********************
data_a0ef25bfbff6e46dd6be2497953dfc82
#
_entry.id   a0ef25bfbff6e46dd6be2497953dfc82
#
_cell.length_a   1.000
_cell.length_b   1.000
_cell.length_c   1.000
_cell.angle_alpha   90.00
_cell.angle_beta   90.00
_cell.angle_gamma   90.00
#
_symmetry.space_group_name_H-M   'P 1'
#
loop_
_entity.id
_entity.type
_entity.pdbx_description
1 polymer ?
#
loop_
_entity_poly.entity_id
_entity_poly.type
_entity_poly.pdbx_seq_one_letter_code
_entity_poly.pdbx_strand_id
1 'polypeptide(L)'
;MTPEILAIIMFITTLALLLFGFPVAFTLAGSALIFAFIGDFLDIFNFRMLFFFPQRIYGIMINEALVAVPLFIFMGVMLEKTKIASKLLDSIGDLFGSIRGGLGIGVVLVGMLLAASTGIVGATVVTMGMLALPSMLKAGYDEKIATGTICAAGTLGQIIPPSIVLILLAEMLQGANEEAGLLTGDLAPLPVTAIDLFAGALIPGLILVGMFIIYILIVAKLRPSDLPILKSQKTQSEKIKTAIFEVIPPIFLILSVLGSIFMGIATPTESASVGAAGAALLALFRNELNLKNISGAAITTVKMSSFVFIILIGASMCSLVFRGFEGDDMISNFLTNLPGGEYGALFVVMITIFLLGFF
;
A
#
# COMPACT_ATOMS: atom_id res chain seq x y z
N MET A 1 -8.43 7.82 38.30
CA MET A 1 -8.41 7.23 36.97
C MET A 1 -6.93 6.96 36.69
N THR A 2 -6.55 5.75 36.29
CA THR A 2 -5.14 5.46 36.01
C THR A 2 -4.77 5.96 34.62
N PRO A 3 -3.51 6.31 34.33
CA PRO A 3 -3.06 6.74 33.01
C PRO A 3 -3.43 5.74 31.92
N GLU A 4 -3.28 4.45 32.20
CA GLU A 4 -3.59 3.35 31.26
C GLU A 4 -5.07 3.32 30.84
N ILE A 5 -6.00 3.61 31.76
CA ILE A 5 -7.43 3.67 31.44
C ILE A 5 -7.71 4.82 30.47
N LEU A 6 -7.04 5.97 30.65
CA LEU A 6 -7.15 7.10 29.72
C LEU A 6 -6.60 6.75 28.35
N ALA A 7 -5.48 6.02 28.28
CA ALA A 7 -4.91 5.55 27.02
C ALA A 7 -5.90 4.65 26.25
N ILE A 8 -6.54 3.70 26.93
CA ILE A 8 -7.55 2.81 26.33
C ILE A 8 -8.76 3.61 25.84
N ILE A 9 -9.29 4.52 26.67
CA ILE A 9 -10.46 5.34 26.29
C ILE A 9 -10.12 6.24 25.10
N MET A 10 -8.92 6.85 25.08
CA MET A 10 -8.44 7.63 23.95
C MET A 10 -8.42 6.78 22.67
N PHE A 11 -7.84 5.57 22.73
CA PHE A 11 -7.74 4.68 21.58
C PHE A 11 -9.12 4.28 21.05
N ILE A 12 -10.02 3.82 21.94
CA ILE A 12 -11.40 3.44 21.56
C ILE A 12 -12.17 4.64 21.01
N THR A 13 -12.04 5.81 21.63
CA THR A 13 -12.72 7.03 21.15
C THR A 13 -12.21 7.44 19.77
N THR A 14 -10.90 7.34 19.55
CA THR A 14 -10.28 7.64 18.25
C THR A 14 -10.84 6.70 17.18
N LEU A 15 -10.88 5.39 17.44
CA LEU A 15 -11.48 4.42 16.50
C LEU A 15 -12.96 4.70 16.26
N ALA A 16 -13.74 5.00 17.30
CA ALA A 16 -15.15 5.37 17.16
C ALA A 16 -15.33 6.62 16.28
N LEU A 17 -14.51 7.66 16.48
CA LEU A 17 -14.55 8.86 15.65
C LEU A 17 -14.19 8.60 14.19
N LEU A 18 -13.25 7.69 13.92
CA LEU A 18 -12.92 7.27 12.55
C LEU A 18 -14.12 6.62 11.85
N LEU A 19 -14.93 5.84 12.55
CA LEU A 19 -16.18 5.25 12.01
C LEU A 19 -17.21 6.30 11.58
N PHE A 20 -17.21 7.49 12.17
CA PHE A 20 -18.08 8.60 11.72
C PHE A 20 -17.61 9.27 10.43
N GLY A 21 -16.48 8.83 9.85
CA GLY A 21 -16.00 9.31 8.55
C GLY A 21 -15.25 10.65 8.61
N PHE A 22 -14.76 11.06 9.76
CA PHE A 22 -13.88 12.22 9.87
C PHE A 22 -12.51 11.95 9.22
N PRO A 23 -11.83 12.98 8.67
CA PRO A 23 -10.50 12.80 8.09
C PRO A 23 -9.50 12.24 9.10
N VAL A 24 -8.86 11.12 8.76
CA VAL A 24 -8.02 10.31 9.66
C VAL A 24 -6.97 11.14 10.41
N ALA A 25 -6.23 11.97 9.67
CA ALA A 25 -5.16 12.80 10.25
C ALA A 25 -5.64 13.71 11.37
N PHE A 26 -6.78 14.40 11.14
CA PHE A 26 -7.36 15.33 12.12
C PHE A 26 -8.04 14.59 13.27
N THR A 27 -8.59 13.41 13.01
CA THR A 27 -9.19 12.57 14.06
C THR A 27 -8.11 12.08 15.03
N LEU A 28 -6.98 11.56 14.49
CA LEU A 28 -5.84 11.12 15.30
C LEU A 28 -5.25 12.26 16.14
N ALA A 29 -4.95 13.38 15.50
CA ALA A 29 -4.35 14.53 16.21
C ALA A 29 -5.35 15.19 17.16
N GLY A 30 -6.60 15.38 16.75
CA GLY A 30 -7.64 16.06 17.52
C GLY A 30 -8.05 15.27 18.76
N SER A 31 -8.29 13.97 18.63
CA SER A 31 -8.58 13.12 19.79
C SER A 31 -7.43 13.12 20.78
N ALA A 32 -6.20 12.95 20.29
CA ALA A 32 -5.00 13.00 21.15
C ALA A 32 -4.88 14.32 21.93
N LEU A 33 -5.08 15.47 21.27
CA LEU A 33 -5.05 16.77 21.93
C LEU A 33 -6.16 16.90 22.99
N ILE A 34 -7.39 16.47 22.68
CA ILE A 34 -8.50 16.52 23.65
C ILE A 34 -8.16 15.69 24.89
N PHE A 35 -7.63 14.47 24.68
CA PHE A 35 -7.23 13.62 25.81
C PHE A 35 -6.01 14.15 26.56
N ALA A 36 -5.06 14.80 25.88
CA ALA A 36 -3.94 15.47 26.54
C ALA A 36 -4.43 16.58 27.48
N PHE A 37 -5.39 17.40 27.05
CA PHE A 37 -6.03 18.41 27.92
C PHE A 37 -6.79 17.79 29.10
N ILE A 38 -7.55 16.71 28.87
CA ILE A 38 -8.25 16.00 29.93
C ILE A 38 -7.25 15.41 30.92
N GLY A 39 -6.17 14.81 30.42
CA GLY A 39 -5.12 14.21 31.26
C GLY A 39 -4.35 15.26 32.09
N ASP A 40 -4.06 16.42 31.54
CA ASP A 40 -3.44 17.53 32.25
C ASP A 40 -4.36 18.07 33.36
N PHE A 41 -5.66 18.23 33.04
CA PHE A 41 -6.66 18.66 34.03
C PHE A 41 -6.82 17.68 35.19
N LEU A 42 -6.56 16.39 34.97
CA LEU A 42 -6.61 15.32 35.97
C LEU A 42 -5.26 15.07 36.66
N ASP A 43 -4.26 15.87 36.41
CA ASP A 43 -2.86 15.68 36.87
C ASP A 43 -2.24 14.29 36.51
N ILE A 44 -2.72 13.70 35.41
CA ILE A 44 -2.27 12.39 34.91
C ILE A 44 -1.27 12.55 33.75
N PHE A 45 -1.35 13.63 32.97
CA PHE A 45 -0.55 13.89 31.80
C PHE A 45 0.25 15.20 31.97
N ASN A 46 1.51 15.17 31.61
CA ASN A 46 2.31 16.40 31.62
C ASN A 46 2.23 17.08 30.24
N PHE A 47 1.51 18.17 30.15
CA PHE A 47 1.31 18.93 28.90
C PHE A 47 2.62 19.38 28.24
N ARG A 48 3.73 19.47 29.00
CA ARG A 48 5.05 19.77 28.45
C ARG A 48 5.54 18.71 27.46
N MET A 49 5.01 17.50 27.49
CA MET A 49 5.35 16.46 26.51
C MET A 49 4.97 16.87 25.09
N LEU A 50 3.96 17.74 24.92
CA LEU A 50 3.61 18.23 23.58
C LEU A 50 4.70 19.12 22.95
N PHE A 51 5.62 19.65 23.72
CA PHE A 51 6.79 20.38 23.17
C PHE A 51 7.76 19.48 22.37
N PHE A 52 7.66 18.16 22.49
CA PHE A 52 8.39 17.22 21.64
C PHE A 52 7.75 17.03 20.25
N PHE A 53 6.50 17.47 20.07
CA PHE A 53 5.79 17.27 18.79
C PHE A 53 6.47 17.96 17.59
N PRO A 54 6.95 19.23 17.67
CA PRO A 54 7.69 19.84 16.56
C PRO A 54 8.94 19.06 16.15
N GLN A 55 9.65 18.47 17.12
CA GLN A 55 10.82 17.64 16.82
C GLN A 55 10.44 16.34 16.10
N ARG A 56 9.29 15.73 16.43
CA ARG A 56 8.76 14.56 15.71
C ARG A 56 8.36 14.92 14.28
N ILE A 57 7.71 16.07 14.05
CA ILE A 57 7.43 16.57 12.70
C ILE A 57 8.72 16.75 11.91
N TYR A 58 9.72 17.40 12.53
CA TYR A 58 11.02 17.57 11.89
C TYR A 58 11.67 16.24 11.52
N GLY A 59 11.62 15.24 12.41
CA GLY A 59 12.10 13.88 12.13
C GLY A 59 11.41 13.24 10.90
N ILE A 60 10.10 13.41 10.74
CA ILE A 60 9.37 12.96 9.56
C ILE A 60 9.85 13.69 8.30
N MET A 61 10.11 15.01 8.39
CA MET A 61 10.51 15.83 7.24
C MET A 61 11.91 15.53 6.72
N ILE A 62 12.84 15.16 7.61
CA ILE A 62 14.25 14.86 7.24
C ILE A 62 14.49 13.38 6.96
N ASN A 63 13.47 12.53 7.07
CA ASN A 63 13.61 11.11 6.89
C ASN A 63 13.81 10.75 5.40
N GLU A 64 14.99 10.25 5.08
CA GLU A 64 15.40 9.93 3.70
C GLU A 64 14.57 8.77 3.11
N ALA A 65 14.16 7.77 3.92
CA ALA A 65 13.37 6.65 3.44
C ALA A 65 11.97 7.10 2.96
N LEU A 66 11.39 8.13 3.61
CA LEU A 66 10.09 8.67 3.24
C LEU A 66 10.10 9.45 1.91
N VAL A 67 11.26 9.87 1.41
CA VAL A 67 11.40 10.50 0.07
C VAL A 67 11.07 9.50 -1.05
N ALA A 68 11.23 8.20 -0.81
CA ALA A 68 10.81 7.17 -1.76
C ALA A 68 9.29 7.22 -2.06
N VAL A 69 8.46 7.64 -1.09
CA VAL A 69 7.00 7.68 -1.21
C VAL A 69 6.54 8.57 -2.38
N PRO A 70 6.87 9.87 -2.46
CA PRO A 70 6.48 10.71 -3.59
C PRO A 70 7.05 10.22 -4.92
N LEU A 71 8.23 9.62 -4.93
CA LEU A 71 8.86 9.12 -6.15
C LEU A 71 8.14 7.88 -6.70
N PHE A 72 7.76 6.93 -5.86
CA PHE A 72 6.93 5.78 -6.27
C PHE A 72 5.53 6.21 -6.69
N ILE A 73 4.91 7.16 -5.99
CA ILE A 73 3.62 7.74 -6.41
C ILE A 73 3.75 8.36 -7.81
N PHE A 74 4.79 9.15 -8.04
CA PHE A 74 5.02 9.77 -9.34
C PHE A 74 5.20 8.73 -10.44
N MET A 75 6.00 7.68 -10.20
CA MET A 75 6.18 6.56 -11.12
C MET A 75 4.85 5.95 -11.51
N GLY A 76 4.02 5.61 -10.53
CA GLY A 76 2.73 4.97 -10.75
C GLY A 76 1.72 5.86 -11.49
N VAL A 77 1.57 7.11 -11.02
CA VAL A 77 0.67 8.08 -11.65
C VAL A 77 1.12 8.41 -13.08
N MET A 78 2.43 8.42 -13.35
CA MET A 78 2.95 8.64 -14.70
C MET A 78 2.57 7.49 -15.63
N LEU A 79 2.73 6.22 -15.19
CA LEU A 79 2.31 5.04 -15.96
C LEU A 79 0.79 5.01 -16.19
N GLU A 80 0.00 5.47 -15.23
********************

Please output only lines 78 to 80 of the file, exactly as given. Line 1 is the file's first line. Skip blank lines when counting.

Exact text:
C ALA A 16 -15.33 6.62 16.28
N LEU A 17 -14.51 7.66 16.48
CA LEU A 17 -14.55 8.86 15.65